By TODD GLASSCOCK
Bill Farmer thinks of Philip Wood, the Keller man who was onboard Malaysia Airlines Flight 370, which has been missing since March 8.
Farmer isn't Philip Wood's relative or even an acquaintance. He just wants to help find the plane so those affected might find some sort of peace over lost friends and family.
Authorities believe the Boeing 777, en route to Beijing from Malaysia, went off course a short time after the flight took off and crashed in the Indian Ocean about 1,400 miles northwest of Perth, Australia.
Farmer believes search parties are looking for the jetliner in the wrong part of the ocean. He's quite certain the jet is much farther out from the current search area. In fact, he thinks he's pinpointed the exact spot where the plane went down – give or take a few hundred miles – at a crosshair section of the Indian Ocean along the Tropic of Capricorn and the undersea mountain range Ninety East Ridge, almost at the midpoint between Madagascar and Australia.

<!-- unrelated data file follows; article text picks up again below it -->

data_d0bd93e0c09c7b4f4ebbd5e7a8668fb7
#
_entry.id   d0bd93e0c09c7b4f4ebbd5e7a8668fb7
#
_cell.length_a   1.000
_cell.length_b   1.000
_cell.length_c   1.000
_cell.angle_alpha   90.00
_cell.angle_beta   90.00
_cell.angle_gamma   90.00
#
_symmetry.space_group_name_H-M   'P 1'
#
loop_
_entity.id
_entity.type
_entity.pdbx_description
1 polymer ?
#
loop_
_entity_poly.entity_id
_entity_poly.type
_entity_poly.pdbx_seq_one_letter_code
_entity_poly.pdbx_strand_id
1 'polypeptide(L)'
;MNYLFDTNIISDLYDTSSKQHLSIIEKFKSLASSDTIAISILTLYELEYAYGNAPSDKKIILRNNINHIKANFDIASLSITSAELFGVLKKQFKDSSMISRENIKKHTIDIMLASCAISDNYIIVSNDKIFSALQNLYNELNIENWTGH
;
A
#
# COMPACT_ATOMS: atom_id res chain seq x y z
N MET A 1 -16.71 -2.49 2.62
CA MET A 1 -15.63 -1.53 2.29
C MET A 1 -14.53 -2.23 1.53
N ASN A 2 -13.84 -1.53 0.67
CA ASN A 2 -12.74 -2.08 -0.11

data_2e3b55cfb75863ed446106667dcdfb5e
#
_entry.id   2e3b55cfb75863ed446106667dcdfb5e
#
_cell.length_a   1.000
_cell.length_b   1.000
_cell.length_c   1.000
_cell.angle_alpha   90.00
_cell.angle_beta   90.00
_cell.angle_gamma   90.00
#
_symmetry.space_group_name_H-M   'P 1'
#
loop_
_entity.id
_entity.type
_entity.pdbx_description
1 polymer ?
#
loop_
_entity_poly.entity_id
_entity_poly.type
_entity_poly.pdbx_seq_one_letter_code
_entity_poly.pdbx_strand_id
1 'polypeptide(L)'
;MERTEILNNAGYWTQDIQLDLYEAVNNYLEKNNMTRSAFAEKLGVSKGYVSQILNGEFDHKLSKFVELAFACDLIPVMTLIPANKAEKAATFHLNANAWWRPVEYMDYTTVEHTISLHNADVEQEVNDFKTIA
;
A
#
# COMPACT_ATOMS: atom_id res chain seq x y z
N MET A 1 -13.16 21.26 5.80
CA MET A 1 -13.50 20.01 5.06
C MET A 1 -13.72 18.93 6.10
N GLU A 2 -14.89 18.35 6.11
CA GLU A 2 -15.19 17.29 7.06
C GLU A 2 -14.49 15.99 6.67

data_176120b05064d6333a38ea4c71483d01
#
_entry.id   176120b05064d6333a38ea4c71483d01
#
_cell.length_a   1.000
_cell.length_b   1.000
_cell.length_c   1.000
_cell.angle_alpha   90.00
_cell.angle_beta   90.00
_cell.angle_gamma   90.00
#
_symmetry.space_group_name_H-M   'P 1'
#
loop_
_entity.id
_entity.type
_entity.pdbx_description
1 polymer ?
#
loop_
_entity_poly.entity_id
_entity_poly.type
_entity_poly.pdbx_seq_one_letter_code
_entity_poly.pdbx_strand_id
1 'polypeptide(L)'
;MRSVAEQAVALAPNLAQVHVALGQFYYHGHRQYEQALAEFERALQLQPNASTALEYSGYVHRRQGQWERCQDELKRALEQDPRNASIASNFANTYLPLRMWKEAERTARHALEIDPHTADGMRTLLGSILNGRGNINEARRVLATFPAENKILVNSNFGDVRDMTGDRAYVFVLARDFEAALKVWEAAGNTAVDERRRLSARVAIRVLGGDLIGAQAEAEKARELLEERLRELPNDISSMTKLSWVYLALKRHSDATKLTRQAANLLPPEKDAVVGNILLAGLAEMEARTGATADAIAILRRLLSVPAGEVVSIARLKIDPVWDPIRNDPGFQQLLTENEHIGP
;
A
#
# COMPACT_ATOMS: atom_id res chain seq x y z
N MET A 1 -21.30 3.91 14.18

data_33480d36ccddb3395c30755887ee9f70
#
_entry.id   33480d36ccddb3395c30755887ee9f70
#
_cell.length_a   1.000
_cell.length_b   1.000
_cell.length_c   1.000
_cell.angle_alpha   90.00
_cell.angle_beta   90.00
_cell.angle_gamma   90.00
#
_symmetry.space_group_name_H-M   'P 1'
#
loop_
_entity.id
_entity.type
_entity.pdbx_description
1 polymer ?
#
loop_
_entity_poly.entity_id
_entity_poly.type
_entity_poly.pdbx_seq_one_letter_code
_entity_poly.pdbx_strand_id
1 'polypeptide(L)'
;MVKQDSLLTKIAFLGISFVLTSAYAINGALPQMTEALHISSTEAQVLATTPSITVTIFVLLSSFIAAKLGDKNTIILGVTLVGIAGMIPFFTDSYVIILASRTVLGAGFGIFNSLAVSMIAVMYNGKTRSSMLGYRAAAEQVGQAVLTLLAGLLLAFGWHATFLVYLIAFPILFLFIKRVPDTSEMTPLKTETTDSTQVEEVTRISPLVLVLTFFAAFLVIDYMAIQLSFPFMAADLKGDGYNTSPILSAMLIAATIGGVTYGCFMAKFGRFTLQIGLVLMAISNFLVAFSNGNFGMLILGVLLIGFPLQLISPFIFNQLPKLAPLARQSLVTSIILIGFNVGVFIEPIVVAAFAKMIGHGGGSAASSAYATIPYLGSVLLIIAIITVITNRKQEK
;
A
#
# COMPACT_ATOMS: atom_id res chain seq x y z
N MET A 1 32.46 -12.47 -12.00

“I don't think they're going to find it where they are currently searching,” he said.
Farmer, who's retired from General Motors, isn't a professional expert on plane crashes, nor does he have multi-million dollar tracking satellites and search equipment that makes him certain of the plane's whereabouts. His system, the ancient technique of dowsing or divination, is much simpler: he thinks of an object or person – in this case Philip Wood – and lets those thoughts guide his dowsing rod to the location, no matter how far away. His dowsing rod is a simple L-shaped contraption, a copper handle attached to a “bait” chamber with an old car antenna glued to it.
Some dowsers place strips of paper with the names of objects or materials to be found inside the bait chamber to aid the dowser's thoughts in the search, he said.